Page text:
If you are a true coffee nerd in the sense that you care about the bean from conception to cup, I am here for you. If you have no idea what a coffee bean even looks like, I am here for you, too.
Coffee, which is a fruit that grows on coffee trees and called a bean because it looks like one, was discovered over 1200 years ago (supposedly) by a goat herder named Kaldi in Ethiopia and has been changing lives ever since.
Considered a tropical fruit, the actual coffee bean is found within a cherry. The riper the cherry is when it is picked, the more sweet the cup of coffee will be once the entire process has concluded.
Brazil has taken over as the primary coffee producer for the second most traded material across the world.¹ Though there is no doubt that there are literally millions of variations, fundamentally there are two species in which all others come from– Arabica and Robusta.² This sounds boring, but it is actually a fascinating aspect of the coffee industry that often gets overlooked by the typical consumer though it directly affects them.
The Arabica species is much more particular in regard to the climate it can be grown in and therefore are frequently the pricier, more elusive option for coffee fanatics. This species has twice the concentration of sugar while simultaneously having less caffeine than Robusta. Brazil is by far the primary producer of Arabica beans due to the country’s rich, moist soil and availability of higher elevations.³
Robusta, on the other hand, is less particular in its growing methods and therefore is the cheaper product exchanged across the world. With more caffeine embedded in this species, Robusta naturally has a chemical defense against insects with its bitter taste and stronger kick. With the price set a lot lower with Robusta, it is typically used as a filler in coffee products or as a cost reducer. For example, your instant coffee is definitely all Robusta. Your espresso, on the other hand, is most likely a mix of Arabica and Robusta to get the burst of caffeine with a suitable taste.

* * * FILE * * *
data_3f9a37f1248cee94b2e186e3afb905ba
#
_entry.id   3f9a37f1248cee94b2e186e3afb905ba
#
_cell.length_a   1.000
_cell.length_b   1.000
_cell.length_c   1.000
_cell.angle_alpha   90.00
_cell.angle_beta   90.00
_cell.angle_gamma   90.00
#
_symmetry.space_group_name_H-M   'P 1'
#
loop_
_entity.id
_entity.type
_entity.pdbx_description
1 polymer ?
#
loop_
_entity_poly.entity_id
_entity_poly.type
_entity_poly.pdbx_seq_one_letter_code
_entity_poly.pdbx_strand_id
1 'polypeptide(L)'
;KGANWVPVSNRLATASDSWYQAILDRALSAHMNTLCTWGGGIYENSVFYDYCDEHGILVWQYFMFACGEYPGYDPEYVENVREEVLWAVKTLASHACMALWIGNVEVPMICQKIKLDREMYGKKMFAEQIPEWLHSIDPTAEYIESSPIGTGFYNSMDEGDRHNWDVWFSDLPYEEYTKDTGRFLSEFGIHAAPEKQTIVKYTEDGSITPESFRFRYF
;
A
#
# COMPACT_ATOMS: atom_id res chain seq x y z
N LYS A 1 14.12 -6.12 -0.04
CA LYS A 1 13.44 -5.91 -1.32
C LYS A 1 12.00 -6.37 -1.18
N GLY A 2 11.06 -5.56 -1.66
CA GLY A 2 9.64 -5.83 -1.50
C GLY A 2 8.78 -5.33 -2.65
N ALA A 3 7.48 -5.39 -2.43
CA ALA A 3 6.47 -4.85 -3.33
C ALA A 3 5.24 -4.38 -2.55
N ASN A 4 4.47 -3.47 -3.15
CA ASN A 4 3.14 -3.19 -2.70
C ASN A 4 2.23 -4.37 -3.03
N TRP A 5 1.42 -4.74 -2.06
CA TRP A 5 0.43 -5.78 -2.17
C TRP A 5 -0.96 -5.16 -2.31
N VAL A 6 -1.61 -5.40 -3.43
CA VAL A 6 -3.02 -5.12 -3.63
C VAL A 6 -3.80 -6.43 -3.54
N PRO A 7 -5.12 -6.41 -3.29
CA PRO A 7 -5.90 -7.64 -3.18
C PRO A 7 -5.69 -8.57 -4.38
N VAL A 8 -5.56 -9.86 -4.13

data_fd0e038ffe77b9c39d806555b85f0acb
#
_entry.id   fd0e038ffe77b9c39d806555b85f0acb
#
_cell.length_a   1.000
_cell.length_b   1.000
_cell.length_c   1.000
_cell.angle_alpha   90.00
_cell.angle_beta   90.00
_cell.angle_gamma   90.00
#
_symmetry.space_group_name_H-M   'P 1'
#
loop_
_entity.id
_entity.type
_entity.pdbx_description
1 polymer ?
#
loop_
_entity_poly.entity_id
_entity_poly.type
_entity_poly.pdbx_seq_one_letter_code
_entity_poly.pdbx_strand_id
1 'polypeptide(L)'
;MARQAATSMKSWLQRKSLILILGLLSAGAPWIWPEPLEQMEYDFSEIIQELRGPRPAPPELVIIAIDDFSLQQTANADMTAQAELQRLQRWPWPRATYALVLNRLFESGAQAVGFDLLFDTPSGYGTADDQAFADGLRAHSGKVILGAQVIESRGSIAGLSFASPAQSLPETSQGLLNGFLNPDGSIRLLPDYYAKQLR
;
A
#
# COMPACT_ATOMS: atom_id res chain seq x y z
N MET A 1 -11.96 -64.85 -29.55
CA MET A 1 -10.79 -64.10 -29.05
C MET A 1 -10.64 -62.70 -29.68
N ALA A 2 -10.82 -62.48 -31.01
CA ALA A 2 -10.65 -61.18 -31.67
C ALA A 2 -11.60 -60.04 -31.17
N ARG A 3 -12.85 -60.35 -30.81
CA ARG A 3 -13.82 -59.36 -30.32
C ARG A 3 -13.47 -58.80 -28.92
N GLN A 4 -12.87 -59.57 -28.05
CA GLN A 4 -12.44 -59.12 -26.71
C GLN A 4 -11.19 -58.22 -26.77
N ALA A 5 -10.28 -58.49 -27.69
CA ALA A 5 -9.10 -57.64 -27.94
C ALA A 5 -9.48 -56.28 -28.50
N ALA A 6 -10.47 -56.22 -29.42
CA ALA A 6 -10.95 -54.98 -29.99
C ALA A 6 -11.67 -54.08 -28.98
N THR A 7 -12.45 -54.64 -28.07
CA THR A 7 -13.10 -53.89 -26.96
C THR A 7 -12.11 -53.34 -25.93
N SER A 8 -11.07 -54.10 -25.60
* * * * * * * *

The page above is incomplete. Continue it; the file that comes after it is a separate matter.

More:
At the end of the day, what I am saying is that your highest quality Robusta bean is on par with Arabica’s lowest quality, but a solid majority of those reading this are college students and care more about cost than taste. Though it is permissible to state that the cheaper the coffee, the more caffeine there is per cup and probability of the beans being Robusta, I highly recommend taking into account two things. First, there is a chance that you could be scammed into paying more for a lower quality bean due to the factors of convenience and consumer ignorance. The more you know about what you are purchasing, the more likely it is that you are making wise financial decisions in a way that is productive for your wallet. The other, and more important point, is that coffee is so much more than a chore that you complete every morning (and probably afternoon, and probably evening, and probably at 3:00 a.m. come finals week), whether you recognize it or not. Coffee is an art form. Quite literally, hundreds of people are relying on the product they have meticulously crafted in front of you in order to feed their families and keep artistry alive. Before you trek to the nearest coffee chain, choose wisely.